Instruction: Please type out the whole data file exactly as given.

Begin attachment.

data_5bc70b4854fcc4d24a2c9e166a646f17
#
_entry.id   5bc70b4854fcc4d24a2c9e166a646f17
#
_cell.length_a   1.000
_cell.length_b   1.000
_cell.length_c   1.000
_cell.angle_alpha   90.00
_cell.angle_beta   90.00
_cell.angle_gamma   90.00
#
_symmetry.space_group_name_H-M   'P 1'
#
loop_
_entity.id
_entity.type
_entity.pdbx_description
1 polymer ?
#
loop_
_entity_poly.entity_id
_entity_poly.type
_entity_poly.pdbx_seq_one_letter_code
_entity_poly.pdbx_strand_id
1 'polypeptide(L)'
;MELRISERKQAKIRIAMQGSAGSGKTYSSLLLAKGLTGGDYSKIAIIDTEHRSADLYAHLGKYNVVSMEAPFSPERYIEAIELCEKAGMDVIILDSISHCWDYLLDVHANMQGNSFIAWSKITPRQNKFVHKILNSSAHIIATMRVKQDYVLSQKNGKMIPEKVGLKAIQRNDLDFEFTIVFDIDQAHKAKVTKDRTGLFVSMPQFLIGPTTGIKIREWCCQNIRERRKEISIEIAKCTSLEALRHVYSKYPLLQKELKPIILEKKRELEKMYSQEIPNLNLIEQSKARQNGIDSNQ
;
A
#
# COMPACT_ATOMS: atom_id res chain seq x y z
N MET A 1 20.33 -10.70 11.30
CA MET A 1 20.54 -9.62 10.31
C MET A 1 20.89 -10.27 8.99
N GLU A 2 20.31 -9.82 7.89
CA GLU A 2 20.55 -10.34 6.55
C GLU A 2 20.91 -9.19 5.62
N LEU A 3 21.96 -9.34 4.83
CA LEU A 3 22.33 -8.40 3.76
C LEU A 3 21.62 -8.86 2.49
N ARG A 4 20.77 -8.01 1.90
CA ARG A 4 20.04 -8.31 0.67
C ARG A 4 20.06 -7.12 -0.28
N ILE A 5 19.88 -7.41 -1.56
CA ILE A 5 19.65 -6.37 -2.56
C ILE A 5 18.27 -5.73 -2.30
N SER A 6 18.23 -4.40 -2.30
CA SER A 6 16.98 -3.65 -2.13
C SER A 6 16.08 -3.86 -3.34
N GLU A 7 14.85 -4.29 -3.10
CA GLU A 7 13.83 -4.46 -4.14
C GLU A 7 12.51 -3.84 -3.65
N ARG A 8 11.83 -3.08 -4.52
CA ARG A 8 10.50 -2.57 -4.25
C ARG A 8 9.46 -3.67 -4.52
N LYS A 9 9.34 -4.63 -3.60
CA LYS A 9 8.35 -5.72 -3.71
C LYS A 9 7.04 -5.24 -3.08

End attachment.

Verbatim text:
data_5bc70b4854fcc4d24a2c9e166a646f17
#
_entry.id   5bc70b4854fcc4d24a2c9e166a646f17
#
_cell.length_a   1.000
_cell.length_b   1.000
_cell.length_c   1.000
_cell.angle_alpha   90.00
_cell.angle_beta   90.00
_cell.angle_gamma   90.00
#
_symmetry.space_group_name_H-M   'P 1'
#
loop_
_entity.id
_entity.type
_entity.pdbx_description
1 polymer ?
#
loop_
_entity_poly.entity_id
_entity_poly.type
_entity_poly.pdbx_seq_one_letter_code
_entity_poly.pdbx_strand_id
1 'polypeptide(L)'
;MELRISERKQAKIRIAMQGSAGSGKTYSSLLLAKGLTGGDYSKIAIIDTEHRSADLYAHLGKYNVVSMEAPFSPERYIEAIELCEKAGMDVIILDSISHCWDYLLDVHANMQGNSFIAWSKITPRQNKFVHKILNSSAHIIATMRVKQDYVLSQKNGKMIPEKVGLKAIQRNDLDFEFTIVFDIDQAHKAKVTKDRTGLFVSMPQFLIGPTTGIKIREWCCQNIRERRKEISIEIAKCTSLEALRHVYSKYPLLQKELKPIILEKKRELEKMYSQEIPNLNLIEQSKARQNGIDSNQ
;
A
#
# COMPACT_ATOMS: atom_id res chain seq x y z
N MET A 1 20.33 -10.70 11.30
CA MET A 1 20.54 -9.62 10.31
C MET A 1 20.89 -10.27 8.99
N GLU A 2 20.31 -9.82 7.89
CA GLU A 2 20.55 -10.34 6.55
C GLU A 2 20.91 -9.19 5.62
N LEU A 3 21.96 -9.34 4.83
CA LEU A 3 22.33 -8.40 3.76
C LEU A 3 21.62 -8.86 2.49
N ARG A 4 20.77 -8.01 1.90
CA ARG A 4 20.04 -8.31 0.67
C ARG A 4 20.06 -7.12 -0.28
N ILE A 5 19.88 -7.41 -1.56
CA ILE A 5 19.65 -6.37 -2.56
C ILE A 5 18.27 -5.73 -2.30
N SER A 6 18.23 -4.40 -2.30
CA SER A 6 16.98 -3.65 -2.13
C SER A 6 16.08 -3.86 -3.34
N GLU A 7 14.85 -4.29 -3.10
CA GLU A 7 13.83 -4.46 -4.14
C GLU A 7 12.51 -3.84 -3.65
N ARG A 8 11.83 -3.08 -4.52
CA ARG A 8 10.50 -2.57 -4.25
C ARG A 8 9.46 -3.67 -4.52
N LYS A 9 9.34 -4.63 -3.60
CA LYS A 9 8.35 -5.72 -3.71
C LYS A 9 7.04 -5.24 -3.08